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Discussion Starter · #1 ·
I am trying to expose a 280 mesh screen. The design has pretty large amount of fine details. This is to be printed on recycled card stock.

I made two passes while coating the screen, so doubled on both sides. I exposed it using a flood light from ryonet. I exposed it for 20 minutes. I tripled my positives.

When washing it out, I found that some of the finer detail parts would not wash out fully (I am using a garden hose to wash it out set to jet spray). I tried to put the nozzle up real close to wash those bits out, but ended up washing out the middles of "e" and "A" ect.

After being at it for some time, the emulsion stared to peel around some of the edges and have a lighter color around most of the edges.

I dried it with some news papers, there was no excess sliminess to the emulsion, nothing came up with the paper.

After cursing the gods, I reclaimed the screen. The emulsion washed out really nicely. I've never had a screen be reclaimed so easily before.

Is this an exposure problem? Too long? Too short? Having under the hose for too long.

Thanks, help! (I need some body)

174 Posts
Get a film that is dense enough to only need one.

Do a step wedge test to determine your necessary exposure time. An exposure calculator strip would be better.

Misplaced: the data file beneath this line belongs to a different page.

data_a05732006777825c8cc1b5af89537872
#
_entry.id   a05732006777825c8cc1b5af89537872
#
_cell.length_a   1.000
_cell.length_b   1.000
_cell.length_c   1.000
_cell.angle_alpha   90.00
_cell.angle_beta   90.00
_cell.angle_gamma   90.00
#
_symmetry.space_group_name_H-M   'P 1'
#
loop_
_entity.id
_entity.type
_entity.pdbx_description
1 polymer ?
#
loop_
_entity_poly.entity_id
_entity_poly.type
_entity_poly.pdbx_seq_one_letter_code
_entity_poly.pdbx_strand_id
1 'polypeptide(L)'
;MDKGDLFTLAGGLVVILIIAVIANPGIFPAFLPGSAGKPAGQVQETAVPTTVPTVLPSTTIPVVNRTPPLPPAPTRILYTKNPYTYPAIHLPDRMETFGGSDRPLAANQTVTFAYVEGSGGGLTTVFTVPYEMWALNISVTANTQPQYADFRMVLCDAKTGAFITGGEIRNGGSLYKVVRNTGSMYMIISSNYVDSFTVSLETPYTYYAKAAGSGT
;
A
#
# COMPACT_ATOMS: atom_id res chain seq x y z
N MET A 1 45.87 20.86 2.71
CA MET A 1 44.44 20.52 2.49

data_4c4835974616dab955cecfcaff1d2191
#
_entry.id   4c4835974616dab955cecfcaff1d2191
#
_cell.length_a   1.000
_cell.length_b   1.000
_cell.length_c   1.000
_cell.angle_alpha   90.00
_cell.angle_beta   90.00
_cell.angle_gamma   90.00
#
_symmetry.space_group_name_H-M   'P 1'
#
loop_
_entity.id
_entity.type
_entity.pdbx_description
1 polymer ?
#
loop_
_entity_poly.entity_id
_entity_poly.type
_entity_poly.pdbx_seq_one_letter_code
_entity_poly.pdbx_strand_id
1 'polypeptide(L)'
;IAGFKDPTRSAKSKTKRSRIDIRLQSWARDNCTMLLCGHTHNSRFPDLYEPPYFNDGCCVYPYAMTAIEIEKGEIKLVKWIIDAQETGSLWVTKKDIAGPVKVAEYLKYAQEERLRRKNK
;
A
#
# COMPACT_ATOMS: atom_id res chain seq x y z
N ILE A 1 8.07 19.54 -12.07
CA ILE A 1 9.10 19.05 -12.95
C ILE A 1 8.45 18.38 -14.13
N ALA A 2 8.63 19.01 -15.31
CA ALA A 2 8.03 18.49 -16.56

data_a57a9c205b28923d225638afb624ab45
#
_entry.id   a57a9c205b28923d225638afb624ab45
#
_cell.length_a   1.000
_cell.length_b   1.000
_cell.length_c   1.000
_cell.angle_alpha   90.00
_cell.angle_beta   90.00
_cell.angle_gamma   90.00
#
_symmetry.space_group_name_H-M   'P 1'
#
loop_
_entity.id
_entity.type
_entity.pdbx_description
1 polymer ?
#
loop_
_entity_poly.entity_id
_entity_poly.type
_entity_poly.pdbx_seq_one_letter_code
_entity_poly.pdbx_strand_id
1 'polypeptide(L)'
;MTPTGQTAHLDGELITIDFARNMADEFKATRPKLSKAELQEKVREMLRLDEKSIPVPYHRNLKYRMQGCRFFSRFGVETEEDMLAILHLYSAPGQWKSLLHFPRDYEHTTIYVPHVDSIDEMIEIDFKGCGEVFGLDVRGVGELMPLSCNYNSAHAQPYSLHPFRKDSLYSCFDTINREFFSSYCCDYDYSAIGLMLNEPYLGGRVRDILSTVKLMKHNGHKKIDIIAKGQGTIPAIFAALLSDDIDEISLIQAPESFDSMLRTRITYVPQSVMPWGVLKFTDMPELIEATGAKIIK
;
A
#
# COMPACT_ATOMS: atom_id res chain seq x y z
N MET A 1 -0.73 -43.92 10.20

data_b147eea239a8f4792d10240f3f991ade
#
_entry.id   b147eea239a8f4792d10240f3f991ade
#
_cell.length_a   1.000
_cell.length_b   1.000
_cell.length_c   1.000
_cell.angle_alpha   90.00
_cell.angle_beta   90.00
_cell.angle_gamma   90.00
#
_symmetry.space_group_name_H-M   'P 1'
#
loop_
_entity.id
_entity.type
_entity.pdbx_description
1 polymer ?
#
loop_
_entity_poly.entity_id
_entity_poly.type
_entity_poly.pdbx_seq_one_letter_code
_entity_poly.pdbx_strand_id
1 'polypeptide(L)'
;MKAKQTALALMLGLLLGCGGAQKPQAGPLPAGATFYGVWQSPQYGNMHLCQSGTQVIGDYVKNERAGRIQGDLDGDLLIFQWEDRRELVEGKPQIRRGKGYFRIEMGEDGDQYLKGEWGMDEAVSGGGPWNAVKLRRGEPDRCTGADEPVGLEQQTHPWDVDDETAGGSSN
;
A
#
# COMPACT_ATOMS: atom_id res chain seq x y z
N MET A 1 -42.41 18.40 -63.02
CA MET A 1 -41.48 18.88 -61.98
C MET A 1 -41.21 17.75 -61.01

You under exposed your screen. Guess work leads to frustration. What is you time worth? Document and measure what your setup does and find the necessary exposure time.

A search on this forum will provide you with answers...


keywords... step wedge test

1,810 Posts
Exposure problem

Your obsession needs to be the white whale of the sharp, opaque positive.

You don't tell us how you made your positives, but every extra piece of paper or film makes the exposure longer.

Laser printers are notoriously poor at stopping UV energy. Try feeding the same piece 3 times. It is very hard to line up fine lines with 3 positives. Your equipment is probably not good enough to print those fine lines.

Flood Lamp?
Any lamp with a filament has very little invisible UV energy. Are you sure Ryonet sold you a flood lamp? Perhaps you meant a quartz halogen lamp? Still, only about 1% - 2% UV output, if that.

Mesh thickness and color, stencil speed and vacuum are variables that effect exposure.

Start measuring your stencil hardness with a Stouffer 21 Step Sensitivity Guide.


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